Recently, Rich Harris, creator of the Svelte framework, posted a video asking if single-page apps have ruined the web? In the video, Harris examines the pros and cons of both sides, ultimately determining that the way forward is to use a bit of both approaches — via what he calls “bridging apps,” which are a mix of technologies. SPA and MPA.
In a response to this video, Carson Gross, creator of htmx, argued that many of the specific examples that Harris offers as problematic for AMPs can actually be solved with htmx itself. Beyond offering htmx as a solution, however, Gross also asserts that there’s one big problem that Harris overlooked in his discussion of the drawbacks of SPAs: complexity.
What is htmx and why is it useful?
The complexity of front-end web development is something Gross has been trying to solve for almost a decade now, having created the alternative front-end library intercooler.js in 2013, which came with the tagline “AJAX with Attributes: There’s No doesn’t have to be complex”. Recently, intercooler.js hit version 2.0 and became htmx, which, according to the description from GithHub, “gives you access to AJAX, CSS transitions, WebSockets, and server-sent events directly in HTML, using attributes, so you can create modern user interfaces with the simplicity and power of hypertext”.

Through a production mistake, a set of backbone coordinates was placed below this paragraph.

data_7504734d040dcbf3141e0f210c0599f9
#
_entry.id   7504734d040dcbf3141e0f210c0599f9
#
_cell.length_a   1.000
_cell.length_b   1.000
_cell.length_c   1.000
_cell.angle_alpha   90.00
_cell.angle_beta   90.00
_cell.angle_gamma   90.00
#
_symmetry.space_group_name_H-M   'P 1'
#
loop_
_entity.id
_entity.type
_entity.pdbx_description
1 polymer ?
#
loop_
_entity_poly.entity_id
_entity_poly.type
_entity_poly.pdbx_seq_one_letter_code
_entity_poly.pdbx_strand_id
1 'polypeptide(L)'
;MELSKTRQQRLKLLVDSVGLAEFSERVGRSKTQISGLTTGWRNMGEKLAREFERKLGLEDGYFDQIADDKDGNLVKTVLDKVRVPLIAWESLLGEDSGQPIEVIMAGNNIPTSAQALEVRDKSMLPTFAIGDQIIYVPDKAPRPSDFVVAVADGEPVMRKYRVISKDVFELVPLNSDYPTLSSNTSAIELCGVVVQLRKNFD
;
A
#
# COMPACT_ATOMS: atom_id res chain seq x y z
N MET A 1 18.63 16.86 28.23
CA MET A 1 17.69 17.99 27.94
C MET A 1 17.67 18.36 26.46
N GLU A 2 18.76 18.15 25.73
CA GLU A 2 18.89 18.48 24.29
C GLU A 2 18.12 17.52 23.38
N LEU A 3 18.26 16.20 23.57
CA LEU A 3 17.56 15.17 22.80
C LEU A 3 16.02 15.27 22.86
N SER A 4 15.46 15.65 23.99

“The concept is to use the original model of the web to build web applications, but let’s make the HTML more powerful.”
– Carson Gross, creator of htmx
- Why alone and
- Why should only click & submit events fire them?
- Why should only GET & POST methods be available?
- Why should you only be able to replace the entire screen?
Make HTML more powerful
Gross sees htmx as an answer to this complexity for many websites – even sites like Facebook or Twitter, which are “mostly text and images”.
Photo by Paula Schmidt of Pexels.